The joys of spring
Early spring in the garden is probably the most longed-for time of the year for most. The weather is naturally unpredictable and the wise gardener will be prepared for just about anything. There could be a heatwave, snow, frost, drought and April showers. Be prepared to protect tender young shoots with a covering of horticultural fleece, which can be used as a warm blanket until the cold snap has passed.
This is the perfect time for pruning a variety of shrubs, depending on the weather. If fairly mild, Hydrangea macrophylla can be pruned down to a pair of buds and old, woody growth can be removed. Buddleja davidii can have a good tidy up, ready for new growth, Lavender can be gently trimmed and Cornus, which is grown for winter stem colour, can be pruned hard if you haven’t already done so. Deciduous ornamental grasses should also be cut down to make way for new growth.
Plant a tree for the jubilee
Make the most of the coming growing season by planting trees and shrubs as soon as possible so that their roots can romp away as the soil warms. Her Majesty the Queen has been on the throne for 70 years this year and we are all urged to ‘plant a tree for the jubilee’. This national tree initiative is encouraging everyone to plant trees, whether it’s a single specimen in a garden or an entire woodland. It is hoped that individuals, community groups, schools, businesses and councils will all take part in a bid to green up the UK. This, of course, will help to fight the climate crisis. Trees, after all, are our friends when it comes to absorbing pollution, storing carbon, producing oxygen, stabilising the soil, helping to prevent flooding, improving biodiversity and providing shelter.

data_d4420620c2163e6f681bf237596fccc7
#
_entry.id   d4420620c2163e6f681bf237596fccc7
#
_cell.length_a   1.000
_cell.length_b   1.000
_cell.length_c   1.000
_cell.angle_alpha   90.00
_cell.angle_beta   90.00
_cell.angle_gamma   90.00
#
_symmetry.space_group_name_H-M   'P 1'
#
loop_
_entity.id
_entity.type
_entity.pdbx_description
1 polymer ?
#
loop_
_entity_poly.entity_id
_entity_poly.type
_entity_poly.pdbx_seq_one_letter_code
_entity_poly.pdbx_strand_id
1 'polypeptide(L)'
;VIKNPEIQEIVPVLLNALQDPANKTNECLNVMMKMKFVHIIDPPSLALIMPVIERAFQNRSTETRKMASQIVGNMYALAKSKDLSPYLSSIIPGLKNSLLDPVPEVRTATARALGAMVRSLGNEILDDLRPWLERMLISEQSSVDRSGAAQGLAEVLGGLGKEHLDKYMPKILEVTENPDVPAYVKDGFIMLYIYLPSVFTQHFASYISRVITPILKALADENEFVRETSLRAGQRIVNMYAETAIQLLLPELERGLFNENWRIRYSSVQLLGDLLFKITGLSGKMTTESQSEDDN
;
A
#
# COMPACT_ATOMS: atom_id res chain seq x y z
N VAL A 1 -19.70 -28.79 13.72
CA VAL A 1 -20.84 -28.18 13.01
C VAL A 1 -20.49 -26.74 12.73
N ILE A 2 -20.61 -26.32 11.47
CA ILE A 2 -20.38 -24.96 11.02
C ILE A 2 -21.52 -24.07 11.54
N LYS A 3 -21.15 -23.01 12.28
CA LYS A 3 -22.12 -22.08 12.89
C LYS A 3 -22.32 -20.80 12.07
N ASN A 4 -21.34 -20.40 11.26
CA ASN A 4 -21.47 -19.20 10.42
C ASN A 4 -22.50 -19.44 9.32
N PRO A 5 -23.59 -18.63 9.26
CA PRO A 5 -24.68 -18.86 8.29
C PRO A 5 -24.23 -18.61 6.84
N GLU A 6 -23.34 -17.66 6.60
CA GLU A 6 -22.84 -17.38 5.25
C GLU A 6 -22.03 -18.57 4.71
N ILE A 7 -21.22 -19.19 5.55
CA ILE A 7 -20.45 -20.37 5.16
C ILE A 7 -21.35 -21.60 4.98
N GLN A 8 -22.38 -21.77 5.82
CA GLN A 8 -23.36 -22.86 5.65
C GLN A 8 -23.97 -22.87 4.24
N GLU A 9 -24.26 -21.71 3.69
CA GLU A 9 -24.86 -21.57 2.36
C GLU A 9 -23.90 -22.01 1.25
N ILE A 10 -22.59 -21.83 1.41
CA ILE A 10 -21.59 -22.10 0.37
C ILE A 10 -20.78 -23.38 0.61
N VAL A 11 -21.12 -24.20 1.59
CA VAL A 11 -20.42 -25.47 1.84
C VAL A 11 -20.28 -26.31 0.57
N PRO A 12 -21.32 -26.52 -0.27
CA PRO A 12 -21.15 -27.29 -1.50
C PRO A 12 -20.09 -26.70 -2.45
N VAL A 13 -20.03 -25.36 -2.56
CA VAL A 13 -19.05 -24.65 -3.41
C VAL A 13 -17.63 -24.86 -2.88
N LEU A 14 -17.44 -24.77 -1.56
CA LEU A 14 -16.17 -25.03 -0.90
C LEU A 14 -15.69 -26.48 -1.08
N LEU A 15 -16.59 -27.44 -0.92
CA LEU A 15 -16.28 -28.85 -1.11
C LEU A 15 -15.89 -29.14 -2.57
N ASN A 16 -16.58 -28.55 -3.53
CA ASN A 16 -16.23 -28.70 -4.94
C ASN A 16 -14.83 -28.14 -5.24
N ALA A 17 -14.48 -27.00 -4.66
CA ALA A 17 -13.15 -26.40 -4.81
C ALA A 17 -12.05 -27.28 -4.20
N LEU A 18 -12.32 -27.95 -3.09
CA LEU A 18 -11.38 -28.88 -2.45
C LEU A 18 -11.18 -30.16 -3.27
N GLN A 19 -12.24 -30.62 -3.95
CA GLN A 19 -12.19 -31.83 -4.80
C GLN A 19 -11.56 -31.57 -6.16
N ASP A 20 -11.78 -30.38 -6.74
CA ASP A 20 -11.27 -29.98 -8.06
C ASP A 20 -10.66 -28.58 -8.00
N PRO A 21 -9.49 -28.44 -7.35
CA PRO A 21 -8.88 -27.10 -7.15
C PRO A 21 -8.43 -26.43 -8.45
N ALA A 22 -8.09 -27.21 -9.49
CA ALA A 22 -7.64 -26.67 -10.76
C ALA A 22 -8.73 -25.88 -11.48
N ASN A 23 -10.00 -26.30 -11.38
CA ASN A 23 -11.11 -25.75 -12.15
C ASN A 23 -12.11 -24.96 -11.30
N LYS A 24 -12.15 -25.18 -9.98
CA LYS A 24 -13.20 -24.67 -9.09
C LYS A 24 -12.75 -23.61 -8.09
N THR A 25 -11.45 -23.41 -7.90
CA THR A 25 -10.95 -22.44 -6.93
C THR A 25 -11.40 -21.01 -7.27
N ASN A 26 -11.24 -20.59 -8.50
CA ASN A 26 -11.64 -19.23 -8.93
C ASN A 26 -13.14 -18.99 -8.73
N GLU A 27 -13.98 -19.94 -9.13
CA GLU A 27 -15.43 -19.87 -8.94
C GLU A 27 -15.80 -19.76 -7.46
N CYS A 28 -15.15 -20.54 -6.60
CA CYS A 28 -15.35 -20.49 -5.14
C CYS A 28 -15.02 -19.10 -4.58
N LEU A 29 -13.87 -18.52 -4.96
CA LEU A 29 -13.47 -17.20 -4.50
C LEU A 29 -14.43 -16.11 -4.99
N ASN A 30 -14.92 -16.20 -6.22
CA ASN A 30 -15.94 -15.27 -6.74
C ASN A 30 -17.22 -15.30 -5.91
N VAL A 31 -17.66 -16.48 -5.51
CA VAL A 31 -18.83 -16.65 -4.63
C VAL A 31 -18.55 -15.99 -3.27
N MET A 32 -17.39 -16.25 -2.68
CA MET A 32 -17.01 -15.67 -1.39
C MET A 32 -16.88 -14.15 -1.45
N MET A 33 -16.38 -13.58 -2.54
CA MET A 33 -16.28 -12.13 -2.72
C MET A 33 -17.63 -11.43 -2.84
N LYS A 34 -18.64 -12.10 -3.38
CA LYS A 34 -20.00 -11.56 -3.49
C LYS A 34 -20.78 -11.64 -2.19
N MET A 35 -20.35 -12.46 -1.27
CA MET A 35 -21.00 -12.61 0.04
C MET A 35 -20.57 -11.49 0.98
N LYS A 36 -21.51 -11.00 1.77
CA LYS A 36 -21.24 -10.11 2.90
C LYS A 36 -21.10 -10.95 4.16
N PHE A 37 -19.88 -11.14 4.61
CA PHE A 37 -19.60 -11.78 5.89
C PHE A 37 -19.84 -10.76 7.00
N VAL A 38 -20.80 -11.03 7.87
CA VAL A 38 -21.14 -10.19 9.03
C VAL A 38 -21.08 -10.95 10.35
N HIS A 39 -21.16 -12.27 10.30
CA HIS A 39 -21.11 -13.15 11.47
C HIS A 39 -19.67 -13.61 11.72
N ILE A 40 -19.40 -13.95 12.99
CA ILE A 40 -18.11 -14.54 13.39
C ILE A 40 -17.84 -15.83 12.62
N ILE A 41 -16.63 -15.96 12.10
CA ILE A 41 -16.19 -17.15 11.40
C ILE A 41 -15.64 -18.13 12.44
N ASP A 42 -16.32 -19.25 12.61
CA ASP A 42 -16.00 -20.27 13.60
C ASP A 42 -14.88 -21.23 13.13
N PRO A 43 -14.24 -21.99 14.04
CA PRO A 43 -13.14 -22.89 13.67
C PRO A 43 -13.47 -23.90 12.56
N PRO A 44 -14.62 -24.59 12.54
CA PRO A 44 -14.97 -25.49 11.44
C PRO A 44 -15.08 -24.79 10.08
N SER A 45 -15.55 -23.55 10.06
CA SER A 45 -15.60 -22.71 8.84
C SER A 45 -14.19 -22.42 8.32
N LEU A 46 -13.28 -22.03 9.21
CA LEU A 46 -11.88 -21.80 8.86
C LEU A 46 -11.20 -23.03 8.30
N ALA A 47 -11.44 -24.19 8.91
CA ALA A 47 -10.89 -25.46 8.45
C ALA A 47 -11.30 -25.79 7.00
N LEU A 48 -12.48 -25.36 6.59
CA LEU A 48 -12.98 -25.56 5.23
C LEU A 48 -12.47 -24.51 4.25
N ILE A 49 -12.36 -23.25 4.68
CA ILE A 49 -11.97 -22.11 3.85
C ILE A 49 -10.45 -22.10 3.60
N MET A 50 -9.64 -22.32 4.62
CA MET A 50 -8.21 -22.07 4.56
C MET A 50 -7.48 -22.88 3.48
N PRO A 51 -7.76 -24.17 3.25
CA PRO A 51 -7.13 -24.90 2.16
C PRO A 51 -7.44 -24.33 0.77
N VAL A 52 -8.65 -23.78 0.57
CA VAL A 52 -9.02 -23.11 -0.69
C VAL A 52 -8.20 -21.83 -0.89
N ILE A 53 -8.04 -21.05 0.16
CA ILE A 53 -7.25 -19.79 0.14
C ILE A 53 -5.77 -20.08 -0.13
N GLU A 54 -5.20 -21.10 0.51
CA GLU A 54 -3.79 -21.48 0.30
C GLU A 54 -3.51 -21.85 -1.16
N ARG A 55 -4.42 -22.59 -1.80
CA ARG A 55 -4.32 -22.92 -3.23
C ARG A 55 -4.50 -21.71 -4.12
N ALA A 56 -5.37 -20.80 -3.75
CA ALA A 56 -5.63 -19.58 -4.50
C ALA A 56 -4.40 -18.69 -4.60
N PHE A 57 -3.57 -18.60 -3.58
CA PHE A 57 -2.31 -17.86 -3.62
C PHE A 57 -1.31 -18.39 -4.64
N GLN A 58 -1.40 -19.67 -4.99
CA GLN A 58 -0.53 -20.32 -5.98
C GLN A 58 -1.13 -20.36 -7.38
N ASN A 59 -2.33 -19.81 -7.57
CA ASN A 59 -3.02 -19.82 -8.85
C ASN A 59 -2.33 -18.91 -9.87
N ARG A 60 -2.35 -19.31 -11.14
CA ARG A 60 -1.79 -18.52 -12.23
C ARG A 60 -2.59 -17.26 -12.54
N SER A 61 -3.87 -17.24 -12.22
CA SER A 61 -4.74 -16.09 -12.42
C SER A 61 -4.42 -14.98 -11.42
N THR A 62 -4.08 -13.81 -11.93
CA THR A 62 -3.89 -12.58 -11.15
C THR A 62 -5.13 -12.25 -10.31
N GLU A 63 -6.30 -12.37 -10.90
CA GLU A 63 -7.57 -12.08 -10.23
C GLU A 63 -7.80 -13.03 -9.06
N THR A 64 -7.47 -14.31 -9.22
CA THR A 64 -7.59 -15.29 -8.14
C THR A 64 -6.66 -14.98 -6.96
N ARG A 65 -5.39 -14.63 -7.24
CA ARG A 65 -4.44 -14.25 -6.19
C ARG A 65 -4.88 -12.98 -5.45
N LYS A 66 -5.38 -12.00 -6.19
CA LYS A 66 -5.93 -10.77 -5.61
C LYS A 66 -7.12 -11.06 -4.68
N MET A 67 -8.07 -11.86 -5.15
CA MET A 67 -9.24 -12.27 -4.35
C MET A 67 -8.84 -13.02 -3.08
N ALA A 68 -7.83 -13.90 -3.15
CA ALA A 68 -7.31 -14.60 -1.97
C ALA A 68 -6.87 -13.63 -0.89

But did you know that some trees are better than others when it comes to eco credentials? Oak, beech, London plane, black walnut, many larger maples and eucalyptus are some of the best when it comes to carbon storage. Larger trees are generally better than smaller varieties, but anything is better than none at all! Broadleaved species have a larger surface area of leaves, which enables them to carry out photosynthesis. They absorb water, sunlight and carbon dioxide in order to produce oxygen.
When it comes to wildlife, oaks are kings of the habitat providers, but smaller trees, including a wide range of birch, are excellent too. Some of the woodland edge smaller trees and shrubs excel at this particular role, including elder, spindle, blackthorn, wild cherry, crab apple, hawthorn and holly. The key lies in planting a diverse mix of species in order to provide as many benefits as possible to wildlife. Think in terms of food sources as well as cute, furry and feathery creatures. Insects are just as important when you consider the food chain.
Pests and diseases
It is wise to avoid planting a monoculture using just one species of tree. If disease strikes, you are likely to lose the entire group. This applies to street trees as much as it does to garden hedges, copses and woodland. Far better to include a mix of species, which will be less likely to pass on disease to each other. For this reason, it is sensible to extend the range of trees in the UK to include non-native, hardy trees as well as natives. Always source trees from reliable, ‘plant-healthy’ suppliers.
Be aware of the general health of trees, including disease that causes limbs to be lost, thus posing a safety risk in public places.
- Ash dieback is likely to cause the loss of up to 80 per cent of this tree in the UK. Affected trees near public areas should be removed.
- Phytophthora ramorum is an organism that is sometimes called a water mould. It causes bleeding canker symptoms on trees, including larch and sweet chestnut in addition to conifers such as Douglas fir. It can also cause sudden oak death.
- Phytophthora pluvialis has recently been discovered in western hemlock and Douglas fir in the West Country. It causes needles to turn brown and drop, eventually resulting in dieback.
- Oak processionary moth is an insect pest that is currently present in London and surrounding counties. There are silken nests and processions of caterpillars that defoliate oak trees, thus leaving them vulnerable and unable to carry out photosynthesis.
- A fungal disease called massaria is spreading amongst London plane trees, including those at Buckingham Palace and some of the Royal parks. It causes lesions on branches, which die back and are eventually shed.